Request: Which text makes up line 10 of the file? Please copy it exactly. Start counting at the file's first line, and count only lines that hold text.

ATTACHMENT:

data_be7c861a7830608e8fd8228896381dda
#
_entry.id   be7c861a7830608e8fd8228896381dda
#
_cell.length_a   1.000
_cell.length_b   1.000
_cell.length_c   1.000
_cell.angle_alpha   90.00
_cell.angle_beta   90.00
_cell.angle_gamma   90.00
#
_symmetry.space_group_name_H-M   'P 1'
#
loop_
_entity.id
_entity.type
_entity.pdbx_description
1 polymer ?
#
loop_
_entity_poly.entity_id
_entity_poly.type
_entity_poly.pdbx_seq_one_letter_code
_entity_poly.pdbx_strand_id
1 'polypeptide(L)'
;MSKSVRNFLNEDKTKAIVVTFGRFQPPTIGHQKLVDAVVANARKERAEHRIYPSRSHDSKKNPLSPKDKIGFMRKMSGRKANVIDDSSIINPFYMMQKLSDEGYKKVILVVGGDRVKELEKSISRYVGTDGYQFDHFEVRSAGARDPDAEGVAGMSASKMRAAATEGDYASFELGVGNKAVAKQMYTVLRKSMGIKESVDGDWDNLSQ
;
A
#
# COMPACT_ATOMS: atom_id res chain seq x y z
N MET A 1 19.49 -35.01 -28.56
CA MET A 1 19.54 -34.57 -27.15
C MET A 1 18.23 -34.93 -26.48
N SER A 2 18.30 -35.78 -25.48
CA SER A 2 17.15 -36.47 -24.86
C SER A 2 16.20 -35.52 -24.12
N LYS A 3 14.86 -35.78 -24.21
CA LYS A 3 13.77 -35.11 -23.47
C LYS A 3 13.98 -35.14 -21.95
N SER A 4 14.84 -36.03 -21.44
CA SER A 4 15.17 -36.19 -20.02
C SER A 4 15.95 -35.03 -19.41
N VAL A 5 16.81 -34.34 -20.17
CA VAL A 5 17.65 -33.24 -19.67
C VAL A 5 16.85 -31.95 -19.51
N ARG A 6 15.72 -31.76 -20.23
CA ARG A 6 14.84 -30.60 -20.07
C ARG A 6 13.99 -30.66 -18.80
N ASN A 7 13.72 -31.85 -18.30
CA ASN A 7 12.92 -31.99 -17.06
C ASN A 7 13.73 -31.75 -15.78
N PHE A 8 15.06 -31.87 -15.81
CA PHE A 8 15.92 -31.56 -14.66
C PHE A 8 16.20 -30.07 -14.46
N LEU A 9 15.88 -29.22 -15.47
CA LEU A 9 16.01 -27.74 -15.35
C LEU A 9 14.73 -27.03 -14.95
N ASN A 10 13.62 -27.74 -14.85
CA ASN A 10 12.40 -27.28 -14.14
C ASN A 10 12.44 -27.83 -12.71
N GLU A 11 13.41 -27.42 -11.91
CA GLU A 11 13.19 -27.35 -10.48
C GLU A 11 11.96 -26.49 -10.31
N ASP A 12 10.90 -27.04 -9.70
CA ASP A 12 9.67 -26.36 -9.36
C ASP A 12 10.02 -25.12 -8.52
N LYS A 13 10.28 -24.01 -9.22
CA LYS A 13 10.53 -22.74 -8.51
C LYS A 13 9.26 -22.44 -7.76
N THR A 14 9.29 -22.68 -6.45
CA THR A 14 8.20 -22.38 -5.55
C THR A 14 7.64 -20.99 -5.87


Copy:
_cell.angle_gamma   90.00